Senior senators are working on a new plan to address concerns at the Department of Veterans Affairs with hopes of striking a bipartisan deal in the coming days that would help address long wait times for veterans seeking medical care at government-run facilities.

Word of a possible deal first came Wednesday morning when the Senate Veterans Affairs Committee abruptly cancelled plans to hold a hearing on one possible proposal Thursday. The comprehensive proposal by the committee's chairman, Sen. Bernie Sanders (I-Vt.), would allow the VA secretary to fire or demote senior officials, authorize the department to enter into leases for more than two dozen new facilities and provide further tuition assistance to younger veterans.

Senate Veterans Affairs Committee Chairman Bernie Sanders (I-Vt.)  speaks with Sen. Tammy Baldwin, (D-Wis.) as they take an escalator to the Senate Chamber on Capitol Hill on Wednesday. (J. Scott Applewhite/AP)

But Sen. John McCain (R-Ariz.) and other Republican senators this week unveiled a competing plan that also would allow the VA secretary to dismiss poor-performing workers, but focuses primarily on allowing eligible veterans to seek medical care outside the VA system.

With very few substantial differences between the two measures — and with a new Washington Post-ABC News poll showing near-unanimous national concern about the VA's troubles — senators now appear more eager to quickly strike a deal.

“In this extremely partisan facility there is at least a sense of urgency to address the issue of the veterans,” McCain told reporters.

He and Sanders declined to share specifics of their talks.

But Sanders said he hoped to reach a deal in the coming days. "The issue is how can we make sure that every veteran in this country can get into a VA facility in a reasonable period of time. And if they can't, what do they do?" he said.

In a sign of how quickly lawmakers might move to reach an agreement in the Senate and send legislation over to the House, Rep. Jeff Miller (R-Fla.), chairman of the House Veterans Affairs Committee, spent several hours on the Senate side of the U.S. Capitol Wednesday in meetings with GOP senators and Sanders.

"This is a recess period for the House, but it's important enough for the chairman of the committee to be here," he told reporters.

Any agreement passed by the Senate must focus on patient wait times and access to facilities and ensuring that VA officials can be fired or demoted for poor performance, he said.

The new talks came amid reports that the White House has approached the Cleveland Clinic’s chief executive, Delos “Toby” Cosgrove, a doctor and Vietnam War veteran, about serving as the new VA secretary.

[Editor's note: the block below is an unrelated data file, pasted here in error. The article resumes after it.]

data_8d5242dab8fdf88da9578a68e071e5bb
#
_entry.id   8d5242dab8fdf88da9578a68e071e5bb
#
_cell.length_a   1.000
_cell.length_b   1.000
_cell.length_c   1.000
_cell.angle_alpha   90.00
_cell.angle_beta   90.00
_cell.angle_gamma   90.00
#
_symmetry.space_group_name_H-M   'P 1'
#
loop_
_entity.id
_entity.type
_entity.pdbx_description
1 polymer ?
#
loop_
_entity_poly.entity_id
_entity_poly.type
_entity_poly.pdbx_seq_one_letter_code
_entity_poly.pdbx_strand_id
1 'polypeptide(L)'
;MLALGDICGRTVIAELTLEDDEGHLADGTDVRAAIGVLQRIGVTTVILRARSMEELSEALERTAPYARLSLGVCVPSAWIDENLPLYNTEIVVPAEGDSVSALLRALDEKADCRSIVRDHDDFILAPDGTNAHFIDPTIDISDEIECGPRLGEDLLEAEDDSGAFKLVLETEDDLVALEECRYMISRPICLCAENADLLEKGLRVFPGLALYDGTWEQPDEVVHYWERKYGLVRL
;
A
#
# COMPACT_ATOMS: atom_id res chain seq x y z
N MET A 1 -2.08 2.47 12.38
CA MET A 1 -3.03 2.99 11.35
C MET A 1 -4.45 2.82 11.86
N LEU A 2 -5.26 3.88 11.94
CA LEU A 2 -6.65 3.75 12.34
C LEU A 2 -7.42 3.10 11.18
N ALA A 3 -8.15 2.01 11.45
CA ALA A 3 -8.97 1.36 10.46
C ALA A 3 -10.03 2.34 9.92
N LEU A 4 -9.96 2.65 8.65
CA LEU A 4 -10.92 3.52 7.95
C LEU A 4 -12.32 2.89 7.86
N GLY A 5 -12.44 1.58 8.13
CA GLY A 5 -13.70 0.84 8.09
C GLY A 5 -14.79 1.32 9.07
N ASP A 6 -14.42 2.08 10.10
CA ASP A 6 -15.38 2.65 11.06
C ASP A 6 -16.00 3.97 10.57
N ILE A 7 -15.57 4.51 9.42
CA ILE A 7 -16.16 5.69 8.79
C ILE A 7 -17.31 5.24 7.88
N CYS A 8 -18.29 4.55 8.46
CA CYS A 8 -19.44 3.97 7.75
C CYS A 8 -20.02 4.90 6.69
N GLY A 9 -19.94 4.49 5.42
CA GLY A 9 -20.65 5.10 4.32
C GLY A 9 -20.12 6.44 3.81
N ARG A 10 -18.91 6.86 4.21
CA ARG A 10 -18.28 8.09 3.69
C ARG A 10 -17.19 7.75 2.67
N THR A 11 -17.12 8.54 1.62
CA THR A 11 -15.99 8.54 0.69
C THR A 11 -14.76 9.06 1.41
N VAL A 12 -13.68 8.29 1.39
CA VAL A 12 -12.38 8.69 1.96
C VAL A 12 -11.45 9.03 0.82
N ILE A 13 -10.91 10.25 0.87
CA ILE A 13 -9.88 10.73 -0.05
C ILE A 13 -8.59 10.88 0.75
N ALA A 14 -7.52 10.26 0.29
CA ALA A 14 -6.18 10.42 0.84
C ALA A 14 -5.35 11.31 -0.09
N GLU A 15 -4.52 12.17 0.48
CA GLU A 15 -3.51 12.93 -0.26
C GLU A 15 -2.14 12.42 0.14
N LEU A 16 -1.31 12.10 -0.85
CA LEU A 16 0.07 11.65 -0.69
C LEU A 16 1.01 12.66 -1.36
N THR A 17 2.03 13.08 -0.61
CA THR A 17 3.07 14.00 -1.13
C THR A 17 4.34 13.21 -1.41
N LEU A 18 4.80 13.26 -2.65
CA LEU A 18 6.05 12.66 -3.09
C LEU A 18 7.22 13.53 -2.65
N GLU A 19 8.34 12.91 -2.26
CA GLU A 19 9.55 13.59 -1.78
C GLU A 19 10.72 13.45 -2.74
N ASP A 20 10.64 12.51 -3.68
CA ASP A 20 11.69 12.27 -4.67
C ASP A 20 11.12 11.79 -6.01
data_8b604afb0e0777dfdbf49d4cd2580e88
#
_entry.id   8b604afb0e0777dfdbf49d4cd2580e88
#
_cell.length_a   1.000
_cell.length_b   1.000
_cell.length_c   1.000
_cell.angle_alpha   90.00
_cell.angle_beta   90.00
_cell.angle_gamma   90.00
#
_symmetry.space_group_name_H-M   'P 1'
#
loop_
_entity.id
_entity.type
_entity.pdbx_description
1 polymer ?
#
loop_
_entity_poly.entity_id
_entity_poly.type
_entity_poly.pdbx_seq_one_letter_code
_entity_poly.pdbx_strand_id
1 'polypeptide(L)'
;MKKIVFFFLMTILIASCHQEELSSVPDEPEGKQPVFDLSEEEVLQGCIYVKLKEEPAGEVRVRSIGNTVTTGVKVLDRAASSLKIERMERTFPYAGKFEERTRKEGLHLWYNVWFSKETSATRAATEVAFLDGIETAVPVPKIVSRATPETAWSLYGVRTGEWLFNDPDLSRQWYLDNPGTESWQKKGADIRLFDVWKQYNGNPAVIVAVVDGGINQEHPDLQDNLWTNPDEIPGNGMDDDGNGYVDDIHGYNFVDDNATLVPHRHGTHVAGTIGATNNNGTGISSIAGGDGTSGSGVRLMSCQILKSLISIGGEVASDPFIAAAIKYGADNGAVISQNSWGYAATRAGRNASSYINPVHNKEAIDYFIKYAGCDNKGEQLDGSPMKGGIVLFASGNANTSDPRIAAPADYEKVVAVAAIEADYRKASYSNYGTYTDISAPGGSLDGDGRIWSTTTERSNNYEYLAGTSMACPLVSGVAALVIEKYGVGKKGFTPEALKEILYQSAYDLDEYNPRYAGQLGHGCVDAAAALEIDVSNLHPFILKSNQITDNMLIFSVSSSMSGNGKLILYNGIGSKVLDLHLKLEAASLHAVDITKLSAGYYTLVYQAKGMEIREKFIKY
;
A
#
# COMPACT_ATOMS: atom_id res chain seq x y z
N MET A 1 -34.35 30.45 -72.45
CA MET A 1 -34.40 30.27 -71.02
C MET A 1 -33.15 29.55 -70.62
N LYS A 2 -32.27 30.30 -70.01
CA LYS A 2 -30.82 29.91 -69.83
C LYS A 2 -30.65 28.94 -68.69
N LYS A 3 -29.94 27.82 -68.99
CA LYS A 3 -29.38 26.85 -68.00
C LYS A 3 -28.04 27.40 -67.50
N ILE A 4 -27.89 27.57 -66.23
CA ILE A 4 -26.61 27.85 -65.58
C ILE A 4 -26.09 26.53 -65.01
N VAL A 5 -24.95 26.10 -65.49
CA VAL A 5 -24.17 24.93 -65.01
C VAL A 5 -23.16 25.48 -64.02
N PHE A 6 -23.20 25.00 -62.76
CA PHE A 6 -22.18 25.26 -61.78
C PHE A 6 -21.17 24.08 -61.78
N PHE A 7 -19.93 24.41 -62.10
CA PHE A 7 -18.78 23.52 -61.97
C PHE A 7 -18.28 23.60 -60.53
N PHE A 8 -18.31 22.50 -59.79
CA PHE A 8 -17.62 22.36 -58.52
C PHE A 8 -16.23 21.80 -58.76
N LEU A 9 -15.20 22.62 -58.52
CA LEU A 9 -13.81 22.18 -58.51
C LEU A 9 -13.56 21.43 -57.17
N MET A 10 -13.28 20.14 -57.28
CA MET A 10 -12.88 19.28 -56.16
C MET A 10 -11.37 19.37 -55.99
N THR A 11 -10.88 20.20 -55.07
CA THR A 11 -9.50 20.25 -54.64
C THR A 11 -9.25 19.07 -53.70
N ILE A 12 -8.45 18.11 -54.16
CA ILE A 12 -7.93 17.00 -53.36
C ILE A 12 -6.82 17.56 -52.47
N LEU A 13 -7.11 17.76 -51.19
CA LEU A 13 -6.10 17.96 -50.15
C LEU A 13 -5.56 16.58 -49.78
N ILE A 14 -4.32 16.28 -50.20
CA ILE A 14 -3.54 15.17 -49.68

The news caught multiple senators of both parties and senior aides by surprise, with virtually everyone saying that they first learned about the overtures to Cosgrove in news reports.

Sen. Rob Portman (R-Ohio), who has known Cosgrove for several years, said he hadn't spoken with the medical executive about the possibility of joining the Obama administration, but praised him as a potentially solid pick.

“He’s a very competent guy and in particular he is good at health-care delivery, which is one of their great challenges at the VA," Portman said. "Cleveland Clinic is not only a premier research organization, it also provides very efficient health care — having been there with one of my family members and having talked to Toby as well as many other people about their quality initiatives, safety initiatives, and just efficiency. The cost of health care is one of their big focus points. He would bring a lot to the table."

Sen. Richard Burr (R-N.C.), ranking Republican on the veterans committee, would only offer that the next VA secretary "just needs to be somebody who has great management skills." And Sen. Mark Kirk (R-Ill.) said that several GOP senators had joked that retiring Sen. Tom Coburn (R-Okla.) should be nominated for the position.

"He'd be a great guy to really whip the culture of corruption inside the VA," Kirk said. "We all kind of had a laugh about it — let's send Tom in there since he's retiring."

Kirk added that he also likes VA Acting Secretary Sloan D. Gibson: "I like him as a person, because I'd heard of him before he got the job," he said.

No matter what kind of legislation emerges in the coming days, or whoever President Obama picks as his new VA secretary, the department's troubles will be the subject of sustained congressional oversight in the coming weeks.

Miller said that his committee will hold another hearing Monday evening to hear testimony from the VA Inspector General and the Government Accountability Office on their initial investigations into allegations of delayed wait times and other mismanagement at a VA medical center in Phoenix.

"We're going to have two hearings a week for the foreseeable future," he said.